Glendale officials want to float a new tax on an upcoming ballot, but first they plan to ask a public outreach consultant to gauge residents’ support on the possible measure.
On Tuesday, the City Council approved with a 3-2 vote to move forward with the hiring process for a consultant, which is anticipated to cost around $87,000.
Councilmen Frank Quintero and Zareh Sinanyan said they couldn’t support even opening the door to a new tax because electricity rate increases approved in August will ratchet up rates for residential customers by a compounded 29% over the next five years.
Mayor Dave Weaver said the move is just a first step.
“It has a long way to go, we’re just going to test the waters,” Weaver said. “Even if it gets to the ballot, we can lose on everything [at the polls].”
“I don’t feel comfortable with it,” Sinanyan said, suggesting the city give a bigger buffer of time between the two hikes.
The tax discussion comes after Glendale failed to garner support in an election in April for three ballot measures which would have changed how the city accounts for an annual multi-million transfer from Glendale Water & Power, hires a City Treasurer and issues bonds.
Despite the lack of success in April, officials said in a city report that Glendale’s dim fiscal situation may sway voters, but they’re going to need a marketing pro to help do that.
Although City Hall has seen massive restructuring, significantly cutting positions and budgets, Glendale’s financial situation still hangs in the balance as federal and state financial support dries up.
“Unless expectations by our key stakeholders are going to lessen, then the fabric of our organization may soon begin to fray,” according to the report. “The road to new revenues leads through the ballot box.”
A tax has not been put to a city-wide vote since April 2009, when the city’s utility user tax was approved.
As part of the proposed outreach, the city may review several tax options, including general and special taxes that could be specified for library or public safety services. Officials have ruled out business license taxes, parking taxes and additional sales taxes since the economy is still fragile, according to the report.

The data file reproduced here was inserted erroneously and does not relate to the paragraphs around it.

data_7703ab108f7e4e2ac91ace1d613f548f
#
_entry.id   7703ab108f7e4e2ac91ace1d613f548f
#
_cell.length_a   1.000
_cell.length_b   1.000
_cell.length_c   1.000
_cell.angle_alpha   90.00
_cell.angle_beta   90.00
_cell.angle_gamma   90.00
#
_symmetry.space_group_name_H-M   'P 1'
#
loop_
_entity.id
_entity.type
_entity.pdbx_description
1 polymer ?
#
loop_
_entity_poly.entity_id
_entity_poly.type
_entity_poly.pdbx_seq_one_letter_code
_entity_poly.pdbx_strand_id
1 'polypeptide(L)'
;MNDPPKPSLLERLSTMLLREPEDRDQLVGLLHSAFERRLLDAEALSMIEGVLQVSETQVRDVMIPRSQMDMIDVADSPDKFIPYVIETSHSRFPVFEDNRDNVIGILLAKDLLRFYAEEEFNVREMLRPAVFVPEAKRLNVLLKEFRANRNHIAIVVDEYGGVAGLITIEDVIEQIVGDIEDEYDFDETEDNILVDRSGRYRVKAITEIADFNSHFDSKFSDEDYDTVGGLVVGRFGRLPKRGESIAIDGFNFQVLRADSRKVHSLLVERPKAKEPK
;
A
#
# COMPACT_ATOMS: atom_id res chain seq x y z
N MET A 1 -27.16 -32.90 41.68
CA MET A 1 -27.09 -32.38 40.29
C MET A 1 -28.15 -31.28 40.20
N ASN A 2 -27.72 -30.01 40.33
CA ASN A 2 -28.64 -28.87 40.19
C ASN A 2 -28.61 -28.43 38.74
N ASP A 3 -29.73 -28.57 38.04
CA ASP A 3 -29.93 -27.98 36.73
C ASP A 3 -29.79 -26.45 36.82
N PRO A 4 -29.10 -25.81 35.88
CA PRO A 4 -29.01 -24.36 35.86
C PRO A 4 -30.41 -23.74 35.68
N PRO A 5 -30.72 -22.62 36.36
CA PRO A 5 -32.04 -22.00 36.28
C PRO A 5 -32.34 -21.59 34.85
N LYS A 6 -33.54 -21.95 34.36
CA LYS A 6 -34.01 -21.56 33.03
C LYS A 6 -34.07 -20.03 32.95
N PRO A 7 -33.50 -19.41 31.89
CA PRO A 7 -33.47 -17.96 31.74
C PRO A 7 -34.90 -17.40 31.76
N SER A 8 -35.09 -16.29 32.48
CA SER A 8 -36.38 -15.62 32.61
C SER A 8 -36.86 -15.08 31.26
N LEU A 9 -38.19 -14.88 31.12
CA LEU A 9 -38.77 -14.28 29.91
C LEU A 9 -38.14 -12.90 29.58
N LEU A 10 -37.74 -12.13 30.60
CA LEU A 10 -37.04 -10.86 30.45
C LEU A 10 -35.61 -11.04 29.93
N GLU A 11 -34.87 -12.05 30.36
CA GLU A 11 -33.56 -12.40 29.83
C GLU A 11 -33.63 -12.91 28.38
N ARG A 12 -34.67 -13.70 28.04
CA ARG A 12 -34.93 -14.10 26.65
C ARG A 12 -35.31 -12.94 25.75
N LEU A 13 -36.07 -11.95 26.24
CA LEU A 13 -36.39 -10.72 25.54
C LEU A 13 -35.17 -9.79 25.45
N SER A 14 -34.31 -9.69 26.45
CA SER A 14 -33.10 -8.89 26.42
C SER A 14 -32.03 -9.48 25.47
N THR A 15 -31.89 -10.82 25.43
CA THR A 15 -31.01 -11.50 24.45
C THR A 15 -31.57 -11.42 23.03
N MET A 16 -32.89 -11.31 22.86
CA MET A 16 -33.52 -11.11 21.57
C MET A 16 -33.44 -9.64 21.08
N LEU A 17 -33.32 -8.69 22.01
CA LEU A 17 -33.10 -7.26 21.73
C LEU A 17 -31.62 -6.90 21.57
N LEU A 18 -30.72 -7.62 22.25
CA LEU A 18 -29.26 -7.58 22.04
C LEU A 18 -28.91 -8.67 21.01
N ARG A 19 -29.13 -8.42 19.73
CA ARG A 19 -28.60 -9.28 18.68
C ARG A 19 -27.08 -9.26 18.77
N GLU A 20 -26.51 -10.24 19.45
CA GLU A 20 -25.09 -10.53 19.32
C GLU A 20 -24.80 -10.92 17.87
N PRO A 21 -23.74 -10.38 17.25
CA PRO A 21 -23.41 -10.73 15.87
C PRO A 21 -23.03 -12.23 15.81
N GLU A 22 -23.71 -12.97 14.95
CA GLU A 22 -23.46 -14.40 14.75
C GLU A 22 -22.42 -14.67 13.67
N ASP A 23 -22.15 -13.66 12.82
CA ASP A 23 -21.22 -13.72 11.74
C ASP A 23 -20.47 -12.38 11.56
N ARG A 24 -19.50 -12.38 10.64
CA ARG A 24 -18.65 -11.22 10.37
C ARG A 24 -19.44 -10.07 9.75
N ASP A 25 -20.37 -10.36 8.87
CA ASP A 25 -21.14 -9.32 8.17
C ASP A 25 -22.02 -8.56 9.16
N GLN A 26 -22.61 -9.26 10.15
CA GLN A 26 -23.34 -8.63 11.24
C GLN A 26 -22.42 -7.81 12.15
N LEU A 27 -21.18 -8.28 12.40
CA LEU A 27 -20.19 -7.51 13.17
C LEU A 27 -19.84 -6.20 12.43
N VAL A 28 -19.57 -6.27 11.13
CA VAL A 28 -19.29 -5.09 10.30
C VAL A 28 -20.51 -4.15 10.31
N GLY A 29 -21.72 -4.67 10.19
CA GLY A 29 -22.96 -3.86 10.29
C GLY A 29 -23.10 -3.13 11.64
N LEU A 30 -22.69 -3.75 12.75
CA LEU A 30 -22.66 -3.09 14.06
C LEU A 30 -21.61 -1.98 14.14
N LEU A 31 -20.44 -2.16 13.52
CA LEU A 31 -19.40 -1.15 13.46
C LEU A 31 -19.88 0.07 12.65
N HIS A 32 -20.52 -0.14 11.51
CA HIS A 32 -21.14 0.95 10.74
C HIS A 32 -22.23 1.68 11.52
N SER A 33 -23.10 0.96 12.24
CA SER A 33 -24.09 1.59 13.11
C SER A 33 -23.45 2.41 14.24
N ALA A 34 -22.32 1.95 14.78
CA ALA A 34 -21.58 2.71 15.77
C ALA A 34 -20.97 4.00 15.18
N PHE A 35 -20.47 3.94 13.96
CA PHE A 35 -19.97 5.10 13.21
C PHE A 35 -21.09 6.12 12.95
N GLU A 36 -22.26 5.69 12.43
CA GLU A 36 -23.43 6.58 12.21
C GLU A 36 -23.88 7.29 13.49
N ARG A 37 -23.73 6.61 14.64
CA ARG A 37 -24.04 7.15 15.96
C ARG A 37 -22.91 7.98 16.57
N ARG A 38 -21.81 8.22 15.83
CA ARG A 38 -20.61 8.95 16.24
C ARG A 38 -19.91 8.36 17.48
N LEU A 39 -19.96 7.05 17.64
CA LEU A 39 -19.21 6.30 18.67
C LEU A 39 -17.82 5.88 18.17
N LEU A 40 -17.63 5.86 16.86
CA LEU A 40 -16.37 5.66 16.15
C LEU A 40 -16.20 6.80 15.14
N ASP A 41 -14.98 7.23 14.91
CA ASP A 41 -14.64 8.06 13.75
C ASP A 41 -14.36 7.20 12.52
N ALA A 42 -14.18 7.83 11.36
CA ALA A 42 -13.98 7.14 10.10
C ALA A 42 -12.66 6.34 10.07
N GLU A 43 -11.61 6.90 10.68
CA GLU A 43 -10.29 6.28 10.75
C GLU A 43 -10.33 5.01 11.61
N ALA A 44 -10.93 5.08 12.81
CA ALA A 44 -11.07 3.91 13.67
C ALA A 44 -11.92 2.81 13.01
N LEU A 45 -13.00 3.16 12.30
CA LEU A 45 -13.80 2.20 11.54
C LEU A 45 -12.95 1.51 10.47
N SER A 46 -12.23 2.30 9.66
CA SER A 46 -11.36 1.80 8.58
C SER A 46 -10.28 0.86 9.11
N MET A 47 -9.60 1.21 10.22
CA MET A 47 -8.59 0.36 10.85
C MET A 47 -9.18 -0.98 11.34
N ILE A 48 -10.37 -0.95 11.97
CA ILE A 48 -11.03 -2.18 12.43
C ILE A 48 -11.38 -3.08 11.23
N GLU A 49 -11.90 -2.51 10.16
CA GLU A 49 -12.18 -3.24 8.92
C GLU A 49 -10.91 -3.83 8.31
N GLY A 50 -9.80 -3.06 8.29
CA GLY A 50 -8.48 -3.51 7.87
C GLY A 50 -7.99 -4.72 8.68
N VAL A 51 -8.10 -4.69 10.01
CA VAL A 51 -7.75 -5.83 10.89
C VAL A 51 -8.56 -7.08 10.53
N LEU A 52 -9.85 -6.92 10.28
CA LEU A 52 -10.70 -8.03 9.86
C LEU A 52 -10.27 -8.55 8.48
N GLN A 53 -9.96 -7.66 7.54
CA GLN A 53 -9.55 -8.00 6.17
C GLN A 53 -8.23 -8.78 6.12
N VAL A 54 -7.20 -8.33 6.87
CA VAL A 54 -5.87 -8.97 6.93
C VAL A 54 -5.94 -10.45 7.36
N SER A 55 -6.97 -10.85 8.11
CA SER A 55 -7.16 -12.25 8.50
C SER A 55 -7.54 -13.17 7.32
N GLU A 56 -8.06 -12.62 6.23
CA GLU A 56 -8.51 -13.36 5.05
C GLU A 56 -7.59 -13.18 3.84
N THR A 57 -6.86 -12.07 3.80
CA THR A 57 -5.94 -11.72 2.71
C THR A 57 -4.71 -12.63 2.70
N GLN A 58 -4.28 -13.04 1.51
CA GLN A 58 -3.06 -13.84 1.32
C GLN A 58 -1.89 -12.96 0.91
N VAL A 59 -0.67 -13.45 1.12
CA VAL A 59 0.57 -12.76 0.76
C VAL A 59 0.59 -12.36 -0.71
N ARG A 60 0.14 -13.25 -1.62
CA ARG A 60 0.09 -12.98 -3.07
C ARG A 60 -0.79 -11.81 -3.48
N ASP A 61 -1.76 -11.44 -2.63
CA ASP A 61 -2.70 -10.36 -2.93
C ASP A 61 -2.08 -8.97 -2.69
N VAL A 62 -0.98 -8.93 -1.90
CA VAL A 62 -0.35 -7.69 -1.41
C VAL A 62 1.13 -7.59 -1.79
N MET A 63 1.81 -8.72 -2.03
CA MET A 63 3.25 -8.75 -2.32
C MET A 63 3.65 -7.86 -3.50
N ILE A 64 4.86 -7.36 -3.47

Officials may consider:
Increasing the transient occupancy tax, which is charged to hotel-goers, from 10% to 12%, in order to use that money to fund economic development.
A monthly paramedic tax on all residential households that would cancel out bills residents get when they use a city ambulance.
- A quality-of-life tax for parks maintenance, capital improvement and library services.
The city would use the outreach consultant to help decipher which type of tax would be most amenable to residents.
“I, for one, wouldn’t presume to put something on the ballot unless there was very strong community support to do so,” said Councilwoman Laura Friedman.
A general tax would need a simple majority, but a special tax earmarked for a specific use, such as a library services tax, would need a two-thirds majority.
To place a tax measure on the ballot would cost an additional $20,000 to the estimated ballot costs of $280,000 to $300,000 for a special election.
The city must conduct an election in June 2014 to replace Councilman Frank Quintero, who was appointed to a 14-month term in April when Rafi Manoukian was elected to City Treasurer, effectively leaving his City Council seat open.
Officials expect to review selecting a consultant during a meeting Dec. 10. The selected consultant would return to the council in late February or early March with a recommendation for which type of tax would have the highest likelihood of passing.
The deadline for the council to green light a tax measure is March 4.